To break the stigma, mental health technicians tackle the negative bias associated with the program head-on.
“Note that we do have to break confidentially sometimes, but that’s only for high-risk cases and those are relatively rare,” Golden said. “Yes, we can’t promise that won’t happen, but unfortunately those rare cases are the ones that people see. They see when we have to recommend not arming someone; they see when we have to limit someone’s duties, but they do not see the bulk of our patient load, the ones those are not high-risk because those we can keep confidential.”
Mental help technicians suggest that one major way to change the cycle is to use success stories to positively influence and motive those seeking help to come forward.
“A big way to change the narrative is for people that have those success stories to feel comfortable in sharing those,” said Staff Sgt. Rebecca Proulx, 386th EMDG mental health technician. “Let others know that they sought help and it was not a career-ender. ‘Hey I did seek mental health care and I made it this far in my career…’ Obviously, we can’t force people to share, but I think if they did it would create an environment where others would feel comfortable to open up and talk about their struggles.”
While changing the narrative can positively influence others, Airmen are also encouraged to change how they interact with their wingmen.
“Building togetherness between co-workers creates and allows people to reach out more,” said Tech Sgt. Brandon Woods, 386th EMDG mental health technician. “Changing our culture starts in the unit level, some things we can do include broadening our social network, leaning on the people you are with, the friends that you know, your family, those that you feel comfortable with.
Mental health providers can offer a variety of tools to strengthen resiliency and those tools prove effective when used at the first sign of trouble.
“I think of the brain as a muscle,” said Capt. Eunice Kim, 386th EMDG mental health officer. “So if you look at fitness and wellness in the same capacity as mental fitness, you see that just like strengthening your muscles you can also learn to strengthen your brain. Coming to mental health it’s not just about depression and anxiety it can also be preemptive, you can come into learn about different shortcuts or tools that you can use to make yourself more resilient, more efficient, make yourself a better runner a better shooter a better husband or friend, it’s just self-improvement.”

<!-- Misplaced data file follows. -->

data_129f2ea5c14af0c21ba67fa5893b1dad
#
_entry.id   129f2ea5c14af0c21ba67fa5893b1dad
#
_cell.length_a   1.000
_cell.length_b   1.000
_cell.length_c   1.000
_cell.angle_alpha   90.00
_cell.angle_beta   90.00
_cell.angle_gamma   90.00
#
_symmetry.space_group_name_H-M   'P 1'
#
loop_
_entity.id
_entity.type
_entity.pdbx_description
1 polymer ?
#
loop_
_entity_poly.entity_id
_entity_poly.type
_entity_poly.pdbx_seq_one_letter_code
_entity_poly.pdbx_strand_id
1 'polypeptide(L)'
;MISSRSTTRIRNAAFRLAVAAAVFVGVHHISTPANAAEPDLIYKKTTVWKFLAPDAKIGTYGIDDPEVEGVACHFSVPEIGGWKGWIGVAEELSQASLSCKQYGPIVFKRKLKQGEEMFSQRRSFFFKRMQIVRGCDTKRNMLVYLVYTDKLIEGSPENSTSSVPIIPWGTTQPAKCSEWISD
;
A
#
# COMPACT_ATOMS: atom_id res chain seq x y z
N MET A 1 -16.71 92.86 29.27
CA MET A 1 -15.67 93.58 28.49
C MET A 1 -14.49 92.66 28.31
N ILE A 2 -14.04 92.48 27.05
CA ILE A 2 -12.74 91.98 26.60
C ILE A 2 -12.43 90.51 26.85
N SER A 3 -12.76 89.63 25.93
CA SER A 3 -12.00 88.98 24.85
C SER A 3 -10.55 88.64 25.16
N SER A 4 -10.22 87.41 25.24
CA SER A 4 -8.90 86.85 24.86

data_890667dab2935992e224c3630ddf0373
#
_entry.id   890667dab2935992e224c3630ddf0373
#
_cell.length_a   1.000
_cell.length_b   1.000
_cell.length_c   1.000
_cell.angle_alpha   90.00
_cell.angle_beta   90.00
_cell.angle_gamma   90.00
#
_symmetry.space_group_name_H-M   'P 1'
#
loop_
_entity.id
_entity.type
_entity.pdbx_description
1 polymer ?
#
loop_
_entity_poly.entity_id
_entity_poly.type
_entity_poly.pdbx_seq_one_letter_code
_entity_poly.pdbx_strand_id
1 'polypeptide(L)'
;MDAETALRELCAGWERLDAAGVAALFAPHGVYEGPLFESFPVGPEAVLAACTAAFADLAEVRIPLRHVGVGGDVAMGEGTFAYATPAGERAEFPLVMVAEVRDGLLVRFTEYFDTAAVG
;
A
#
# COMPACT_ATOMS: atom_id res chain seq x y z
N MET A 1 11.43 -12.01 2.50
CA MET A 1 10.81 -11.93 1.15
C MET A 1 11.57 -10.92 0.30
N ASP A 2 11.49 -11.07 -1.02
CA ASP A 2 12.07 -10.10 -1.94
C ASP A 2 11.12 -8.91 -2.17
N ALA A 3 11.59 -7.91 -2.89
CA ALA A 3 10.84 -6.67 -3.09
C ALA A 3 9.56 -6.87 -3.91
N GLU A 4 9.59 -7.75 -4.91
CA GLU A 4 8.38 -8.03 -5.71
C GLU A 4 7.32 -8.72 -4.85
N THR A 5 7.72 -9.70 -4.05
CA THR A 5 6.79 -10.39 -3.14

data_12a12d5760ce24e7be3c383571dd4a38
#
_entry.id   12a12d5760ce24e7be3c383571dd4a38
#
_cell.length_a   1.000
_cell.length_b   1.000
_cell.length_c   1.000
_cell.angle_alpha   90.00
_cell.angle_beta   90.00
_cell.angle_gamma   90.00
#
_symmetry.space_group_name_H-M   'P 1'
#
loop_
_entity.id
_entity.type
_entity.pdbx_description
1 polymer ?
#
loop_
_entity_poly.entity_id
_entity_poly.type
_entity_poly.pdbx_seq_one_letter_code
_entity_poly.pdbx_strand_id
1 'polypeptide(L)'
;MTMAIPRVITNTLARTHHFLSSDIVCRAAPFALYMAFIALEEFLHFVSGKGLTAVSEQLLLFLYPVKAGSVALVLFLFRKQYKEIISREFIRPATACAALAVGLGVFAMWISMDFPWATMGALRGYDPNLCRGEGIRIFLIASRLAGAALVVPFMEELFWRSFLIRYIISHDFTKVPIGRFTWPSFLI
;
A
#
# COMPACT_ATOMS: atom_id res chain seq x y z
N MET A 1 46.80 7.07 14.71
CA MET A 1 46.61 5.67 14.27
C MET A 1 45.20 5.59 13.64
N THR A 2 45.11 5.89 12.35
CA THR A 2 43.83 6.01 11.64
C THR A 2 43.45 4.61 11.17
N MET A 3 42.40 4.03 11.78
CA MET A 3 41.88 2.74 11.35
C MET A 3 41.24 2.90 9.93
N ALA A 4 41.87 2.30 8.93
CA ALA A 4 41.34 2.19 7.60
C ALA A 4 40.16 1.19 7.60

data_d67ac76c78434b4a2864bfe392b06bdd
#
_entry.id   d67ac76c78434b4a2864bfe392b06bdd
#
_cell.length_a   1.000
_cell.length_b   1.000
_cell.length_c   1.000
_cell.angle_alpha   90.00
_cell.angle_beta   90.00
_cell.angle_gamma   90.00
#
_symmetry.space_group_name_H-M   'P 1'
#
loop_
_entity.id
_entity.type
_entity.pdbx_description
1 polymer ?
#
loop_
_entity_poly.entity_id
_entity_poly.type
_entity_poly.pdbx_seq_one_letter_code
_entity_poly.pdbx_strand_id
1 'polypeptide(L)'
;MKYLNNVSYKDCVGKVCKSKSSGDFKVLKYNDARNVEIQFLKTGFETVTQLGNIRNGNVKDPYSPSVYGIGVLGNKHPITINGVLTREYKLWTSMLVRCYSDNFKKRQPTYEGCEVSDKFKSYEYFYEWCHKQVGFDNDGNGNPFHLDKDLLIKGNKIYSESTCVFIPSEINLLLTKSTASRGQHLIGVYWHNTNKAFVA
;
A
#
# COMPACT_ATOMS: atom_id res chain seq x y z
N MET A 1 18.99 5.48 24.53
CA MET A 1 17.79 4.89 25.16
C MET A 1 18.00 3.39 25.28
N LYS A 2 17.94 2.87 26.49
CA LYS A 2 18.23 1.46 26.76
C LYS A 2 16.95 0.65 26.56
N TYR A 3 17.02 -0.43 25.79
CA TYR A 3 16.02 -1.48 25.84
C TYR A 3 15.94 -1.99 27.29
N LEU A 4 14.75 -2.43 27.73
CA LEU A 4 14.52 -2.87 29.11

Airmen are reminded of their importance to their peers and the mission.
“The stress and feeling of helplessness that drives an Airman to believe there is no hope and no help is a fallacy,” said U.S. Air Force Col. Rod Simpson, 386th Air Expeditionary Wing commander. “Each of our teammates brings vital energy and expertise to the mission. Know that your peers, subordinates and leadership care deeply about you. Together we will do everything to get you or that person you know help right now. Please don’t feel like a permanent solution is the only option. There is nothing magic about the Air Force being at 50 or 80 or 100 suicides in a given year. The tragedy is at the first and everyone after. Allow us to prove we care—speak up, lend a hand, take a hand.”
For more information on appointments or walk-ins, contact your local mental health clinic. Resources are also available online at visit www.militaryonesource.com and www.veterancrisisline.net.